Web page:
DURHAM, N.C. — One person’s breast cancer is not the same as another person’s, because the gene mutations differ in each tumor. That makes it difficult to match the best therapy with the individual patient.
Using a finding that the genetic complexity of tumors in mice parallels that in humans, researchers at the Duke University Institute for Genome Sciences and Policy and Duke University Medical Center are starting trial studies in mice, just like human clinical trials, to evaluate whether understanding tumor diversity can improve cancer treatment.
“Giving everyone the same few current treatments doesn’t take the very different types of tumors into account,” said Joseph Nevins, Ph.D., Barbara Levine University Professor of Breast Cancer Genomics at Duke, who directs the Center for Applied Genomics & Technology at Duke. “It’s like trying to treat a virus infection without recognizing that it may be HIV, influenza or cold virus.”
For a study appearing this week in the Proceedings of the National Academy of Sciences, Nevins and colleagues painstakingly examined a large number of mouse breast tumors and performed genomic analyses to differentiate the tumors.
“The genetic pathways in the tumors determine the sensitivity to drugs,” Nevins said. “We still have so much to learn about this.”
All of the mice were bred to have a Myc gene variant that gave them tumors; however, additional gene mutations are acquired that contribute to the development of the tumor, including mutations in the Ras gene and others. The spectrum of tumor variation at the genetic level mimicked the complexity of human cancers.
“If we are going to successfully treat a tumor, we must recognize the extensive heterogeneity of what we call breast cancer and match drugs carefully to the characteristics of that particular tumor,” Nevins said. “Today breast tumors may be sorted by whether they are estrogen-sensitive or HER-2 sensitive, but that is about the extent of it. We are performing human trials to look at the underlying biological pathways and examine how best to match therapies with the individual patient. But, these are lengthy studies. Now we can develop new strategies to match a therapy with a mouse tumor subtype and have results in a much shorter period of time.”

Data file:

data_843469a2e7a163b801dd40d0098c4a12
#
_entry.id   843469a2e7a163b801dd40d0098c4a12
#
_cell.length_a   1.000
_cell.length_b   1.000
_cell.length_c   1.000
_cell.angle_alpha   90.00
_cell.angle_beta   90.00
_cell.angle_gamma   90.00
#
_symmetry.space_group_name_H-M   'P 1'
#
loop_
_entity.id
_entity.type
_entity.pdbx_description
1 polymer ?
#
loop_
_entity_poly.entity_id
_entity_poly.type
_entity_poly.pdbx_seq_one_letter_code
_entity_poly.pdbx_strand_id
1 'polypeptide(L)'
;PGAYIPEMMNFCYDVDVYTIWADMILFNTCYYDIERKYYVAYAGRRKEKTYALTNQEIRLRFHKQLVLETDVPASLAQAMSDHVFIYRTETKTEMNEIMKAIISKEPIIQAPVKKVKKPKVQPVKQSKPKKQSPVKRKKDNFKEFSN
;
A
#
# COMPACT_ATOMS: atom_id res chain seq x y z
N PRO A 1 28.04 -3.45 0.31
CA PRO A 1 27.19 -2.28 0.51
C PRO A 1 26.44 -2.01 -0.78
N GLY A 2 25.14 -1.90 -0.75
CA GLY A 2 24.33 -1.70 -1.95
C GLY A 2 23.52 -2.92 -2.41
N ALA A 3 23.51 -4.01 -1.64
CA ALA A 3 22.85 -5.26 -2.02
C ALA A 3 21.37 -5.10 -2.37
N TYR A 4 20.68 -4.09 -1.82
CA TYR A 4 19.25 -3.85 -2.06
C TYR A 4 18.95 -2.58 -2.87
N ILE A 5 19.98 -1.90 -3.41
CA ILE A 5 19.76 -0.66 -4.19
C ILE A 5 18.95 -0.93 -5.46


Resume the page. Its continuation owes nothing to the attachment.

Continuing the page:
Nevins and colleagues plan to conduct trials in the mice just as they would in humans: find the tumor, perform a needle biopsy, learn all they can about the tumor, and match it to a drug based on scientific data. The mouse studies don’t replace human trials, but they can be an important component of advancing a strategy, Nevins said.
“This work highlights the importance of both biological and computational model systems to unravel the complexities and heterogeneity of human cancer,” said Daniel Gallahan, Ph.D., program director for the Integrative Cancer Biology Program at the National Cancer Institute. “This type of analysis can be exploited to better align a therapeutic strategy with an individual’s specific cancer.”
Running parallel to human trials, the mouse trials will show what works well and what doesn’t in the trial methods, data collection, analysis and other aspects of the trials. Researchers can then translate these findings immediately to keep the human clinical trials advancing as effectively as possible.
With so much mouse model research happening around the globe, why weren’t these mouse tumor differences noted before? The gene expression analyses performed on mouse tumors simply haven’t been large enough, Nevins said.
“We examined a large number, up to 80 samples of mouse tumors. And in the same way that a picture gets clearer when you add more pixels, the information about the tumors became clearer as we examined more samples,” he said. “In effect, we went to a higher resolution and could begin to see patterns more clearly.”
The study was funded by the National Institutes of Health and the V Foundation for Cancer Research, named in honor of the late North Carolina State basketball coach Jim Valvano.
Other authors include Eran R. Andrechek, Jeffrey T. Chang, Michael L. Gatza, Chaitanya R. Acharya, and Anil Potti of the Duke Institute for Genome Sciences and Policy, and Robert D. Cardiff of the Center for Comparative Medicine at the University of California at Davis.